Expert Witness: Scientists Testifying in Court

By Chris Mangal, MPH, Director of Public Health Preparedness and Response

In years past, many people had long careers in public health laboratories without ever setting foot in a courtroom to testify on the science behind their work. This doesn’t hold true in today’s world. More and more, scientists are being called into court to provide expert testimony on the results of laboratory testing. Complicating these requests for expert scientific testimonies is the perceived knowledge of the jury. In a technology-hungry society saturated with criminal investigation television shows, the general public (jury) has a different perception of evidentiary standards. To prepare public health laboratorians to testify in court, APHL partnered with the FBI to develop and offer a free, one-day pilot training course, Moot Court Expert Witness Training at the FBI Operational Response Center (ORC) in Fredericksburg, VA.

Participants from six state public health laboratories–California, Delaware, Florida, Minnesota, Washington and Virginia–received a much needed introductory session on the American legal system and gained valuable practice during two moot court trials. FBI instructors and former prosecutors, Paula Wulff and Anthony De Leon, delivered a broad overview of the foundation and operating principles of American law. Wulff and De Leon joined instructor Lisa Ference, Supervisory Special Agent, Hazardous Materials Response Training Unit (HMRTU), to deliver an entertaining and educational pilot course to varying levels of laboratory personnel. 

So, what did participants learn in Moot Court Expert Witness Training?

  • The famous phrase, “it depends” has withstood the test of time. Everything is subject to interpretation, so it’s important to have all documentation regarding laboratory tests.
  • Always have a current résumé or curriculum vitae (CV). The instructors provided tips for ensuring accuracy of these documents, emphasizing that laboratorians must be familiar with all items listed.
  • The standards for reliability of scientific evidence vary from state to state with two main standards prevailing: Frye and Daubert. The Daubert standard is viewed as more rigorous than Frye, and thus many states have enacted the Daubert standard for reliability of scientific evidence. The Daubert standard focuses on whether the scientific theory or technique was empirically tested, peer reviewed (by at least two peers) and published, the known or potential error rate and the reproducibility of results, as well as the expert’s qualifications and stature in the scientific community. Laboratorians should consult with their agency’s legal counsel or prosecutors to learn more about state-specific standards for scientific evidence. More information is also available in the National Academy of Science’ publications, Strengthening Forensic Science in the United States: A Path Forward, available here.
  • Be proactive, contact and communicate with your advocate (typically prosecutors). Ask your advocate for information on typical questions you can expect from the opposing counsel (typically defense attorney).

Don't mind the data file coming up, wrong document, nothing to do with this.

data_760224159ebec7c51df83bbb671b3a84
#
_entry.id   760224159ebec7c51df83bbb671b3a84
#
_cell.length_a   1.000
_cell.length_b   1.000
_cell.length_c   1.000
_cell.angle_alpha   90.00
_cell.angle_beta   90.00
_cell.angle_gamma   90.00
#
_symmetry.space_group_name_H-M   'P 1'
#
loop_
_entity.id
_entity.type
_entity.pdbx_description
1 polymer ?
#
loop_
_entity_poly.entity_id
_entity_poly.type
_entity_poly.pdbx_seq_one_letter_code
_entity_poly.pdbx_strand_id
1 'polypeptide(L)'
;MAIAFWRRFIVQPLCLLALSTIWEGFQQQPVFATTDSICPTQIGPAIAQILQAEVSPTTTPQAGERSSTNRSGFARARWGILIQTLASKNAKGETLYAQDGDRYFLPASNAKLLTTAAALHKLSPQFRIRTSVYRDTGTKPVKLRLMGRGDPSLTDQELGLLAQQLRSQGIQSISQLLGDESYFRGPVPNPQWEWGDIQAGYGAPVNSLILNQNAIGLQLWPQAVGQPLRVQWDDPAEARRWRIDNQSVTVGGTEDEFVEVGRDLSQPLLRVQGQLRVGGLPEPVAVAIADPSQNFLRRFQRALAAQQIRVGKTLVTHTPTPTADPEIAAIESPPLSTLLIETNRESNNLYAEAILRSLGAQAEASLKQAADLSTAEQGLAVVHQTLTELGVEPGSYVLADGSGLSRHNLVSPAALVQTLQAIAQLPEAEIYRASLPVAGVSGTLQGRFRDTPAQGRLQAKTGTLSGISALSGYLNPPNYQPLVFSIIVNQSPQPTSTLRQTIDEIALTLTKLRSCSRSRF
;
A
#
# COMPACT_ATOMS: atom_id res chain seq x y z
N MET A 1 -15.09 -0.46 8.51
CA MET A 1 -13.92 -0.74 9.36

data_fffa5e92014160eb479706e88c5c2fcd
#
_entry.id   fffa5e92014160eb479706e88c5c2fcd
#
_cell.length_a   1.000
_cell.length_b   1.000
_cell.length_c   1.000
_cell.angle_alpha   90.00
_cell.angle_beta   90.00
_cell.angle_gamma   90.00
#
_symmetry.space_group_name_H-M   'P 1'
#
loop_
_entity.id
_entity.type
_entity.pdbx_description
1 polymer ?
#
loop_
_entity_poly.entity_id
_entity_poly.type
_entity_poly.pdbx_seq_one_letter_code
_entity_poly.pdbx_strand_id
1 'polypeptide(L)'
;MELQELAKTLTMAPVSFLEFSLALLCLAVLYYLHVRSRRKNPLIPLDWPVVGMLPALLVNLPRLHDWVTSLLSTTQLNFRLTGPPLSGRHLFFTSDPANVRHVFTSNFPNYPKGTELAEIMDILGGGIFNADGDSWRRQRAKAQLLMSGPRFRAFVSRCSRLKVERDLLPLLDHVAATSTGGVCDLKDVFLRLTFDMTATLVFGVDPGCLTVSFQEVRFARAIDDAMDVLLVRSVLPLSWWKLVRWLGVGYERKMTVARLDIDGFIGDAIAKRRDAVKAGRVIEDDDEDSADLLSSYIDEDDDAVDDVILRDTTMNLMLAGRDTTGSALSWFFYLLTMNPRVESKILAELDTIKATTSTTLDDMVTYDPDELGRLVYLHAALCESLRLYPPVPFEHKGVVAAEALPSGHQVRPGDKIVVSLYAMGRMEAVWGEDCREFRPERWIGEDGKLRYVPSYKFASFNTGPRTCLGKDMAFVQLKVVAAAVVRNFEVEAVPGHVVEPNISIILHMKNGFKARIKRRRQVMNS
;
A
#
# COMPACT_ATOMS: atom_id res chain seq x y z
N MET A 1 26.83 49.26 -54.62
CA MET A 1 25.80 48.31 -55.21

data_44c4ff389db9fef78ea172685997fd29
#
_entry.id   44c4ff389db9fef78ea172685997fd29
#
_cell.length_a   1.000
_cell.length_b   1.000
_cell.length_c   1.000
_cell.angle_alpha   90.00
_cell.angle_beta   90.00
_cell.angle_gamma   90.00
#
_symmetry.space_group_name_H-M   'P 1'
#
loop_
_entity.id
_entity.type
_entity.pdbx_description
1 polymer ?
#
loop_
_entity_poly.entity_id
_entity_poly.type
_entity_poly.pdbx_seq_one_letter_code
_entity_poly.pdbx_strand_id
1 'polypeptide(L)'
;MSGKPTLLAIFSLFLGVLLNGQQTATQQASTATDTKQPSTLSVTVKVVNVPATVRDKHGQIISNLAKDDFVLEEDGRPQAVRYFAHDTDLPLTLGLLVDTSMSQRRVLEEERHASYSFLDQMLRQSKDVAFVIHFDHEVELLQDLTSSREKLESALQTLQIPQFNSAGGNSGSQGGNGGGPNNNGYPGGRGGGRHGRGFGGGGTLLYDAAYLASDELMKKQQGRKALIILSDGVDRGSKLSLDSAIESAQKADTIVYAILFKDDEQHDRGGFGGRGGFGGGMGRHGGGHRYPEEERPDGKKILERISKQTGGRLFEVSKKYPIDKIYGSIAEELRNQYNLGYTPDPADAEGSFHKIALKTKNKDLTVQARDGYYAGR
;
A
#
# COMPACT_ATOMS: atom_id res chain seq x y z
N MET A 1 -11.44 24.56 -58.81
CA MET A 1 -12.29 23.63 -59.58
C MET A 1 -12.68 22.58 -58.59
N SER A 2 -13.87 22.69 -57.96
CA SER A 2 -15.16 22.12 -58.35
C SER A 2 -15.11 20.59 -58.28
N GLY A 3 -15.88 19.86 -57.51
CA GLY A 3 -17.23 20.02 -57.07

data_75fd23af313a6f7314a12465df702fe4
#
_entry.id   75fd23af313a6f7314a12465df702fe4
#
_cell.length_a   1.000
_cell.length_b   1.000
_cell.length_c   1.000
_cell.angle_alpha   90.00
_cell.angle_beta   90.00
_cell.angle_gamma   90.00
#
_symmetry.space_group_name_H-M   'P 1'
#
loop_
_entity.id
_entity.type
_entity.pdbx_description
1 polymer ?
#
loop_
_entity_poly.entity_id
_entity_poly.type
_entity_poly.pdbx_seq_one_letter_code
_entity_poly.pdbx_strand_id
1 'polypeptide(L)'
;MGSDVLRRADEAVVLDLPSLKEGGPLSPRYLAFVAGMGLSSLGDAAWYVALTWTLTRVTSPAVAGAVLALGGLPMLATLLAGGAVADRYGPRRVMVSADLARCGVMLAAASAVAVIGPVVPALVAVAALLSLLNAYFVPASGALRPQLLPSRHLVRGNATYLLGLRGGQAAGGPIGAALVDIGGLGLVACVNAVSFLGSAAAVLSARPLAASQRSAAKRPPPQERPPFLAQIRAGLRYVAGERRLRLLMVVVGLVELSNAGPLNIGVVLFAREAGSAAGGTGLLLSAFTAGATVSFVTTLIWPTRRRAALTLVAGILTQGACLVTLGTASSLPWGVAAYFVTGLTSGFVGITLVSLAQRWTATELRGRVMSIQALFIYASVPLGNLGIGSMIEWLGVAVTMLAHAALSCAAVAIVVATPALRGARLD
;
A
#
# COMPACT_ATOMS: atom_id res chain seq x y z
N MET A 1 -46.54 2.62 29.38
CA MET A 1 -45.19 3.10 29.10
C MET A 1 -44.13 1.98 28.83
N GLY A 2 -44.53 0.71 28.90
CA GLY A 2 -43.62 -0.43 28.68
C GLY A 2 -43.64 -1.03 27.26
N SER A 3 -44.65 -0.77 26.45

• Stay within your lane of expertise. Don’t offer information on scientific theories you are not familiar with.
  • Communications – be wary of emails and over sharing of information with colleagues and friends. On instructor noted, “We live in a digital age, and everything is being tracked and can be subpoenaed.”
  • The importance of chain-of-custody for samples beyond suspected terror threats. The instructors noted that routine samples, such as those collected from foodborne outbreaks, can and have been, intentional threats. Thus, maintaining the evidentiary chain is critical when working with all samples. 
  • Clearly identify which materials are guidance versus standard operating procedure (SOP). For guidance documents, laboratorians may diverge and adapt differing processes. For SOPs, it’s important to follow the protocols step-by-step.
  • For de novo (new or unchartered) tests, laboratorians who are called to serve as expert witnesses must educate their advocate (typically the prosecutor) on the reasons for such testing.
  • As one instructor noted, “Whether or not we like it, we’re in a world where most people have grown up with television shows such as CSI and NCIS. Given the portrayal of scientific evidence in these and other shows, it is important to simplify messages and avoid the use of jargon when presenting scientific evidence to present to the jury.”

In addition to these valuable educational tips, participants gathered significant new information on presenting scientific evidence in a courtroom as well as the laws that govern these processes. Participants also discussed the significance of the Laboratory Response Network (LRN), the nation’s premier network for confirming agents of biological and chemical threats.  One participant noted that the standardization across the network, proficiency testing and widely used methodologies are all important contributors to ensure the reliability of scientific evidence.

The one-day training concluded with a tour of the ORC, with highlights including the laboratory training facilities, highly specialized vehicles for response and evidence collection, and the canine units.

Participants positively evaluated the training, noting that it was very useful ,and recommended more and longer courses for their colleagues in other public health laboratories. APHL extends sincere thanks to the course instructors: Paula Wulff, Anthony De Leon and Lisa Ference.

This Moot Court Expert Witness Training was supported via Cooperative Agreement funding from the Centers for Disease Control and Prevention (CDC), Division of Preparedness and Emerging Infections (DPEI), Laboratory Preparedness and Response Branch.

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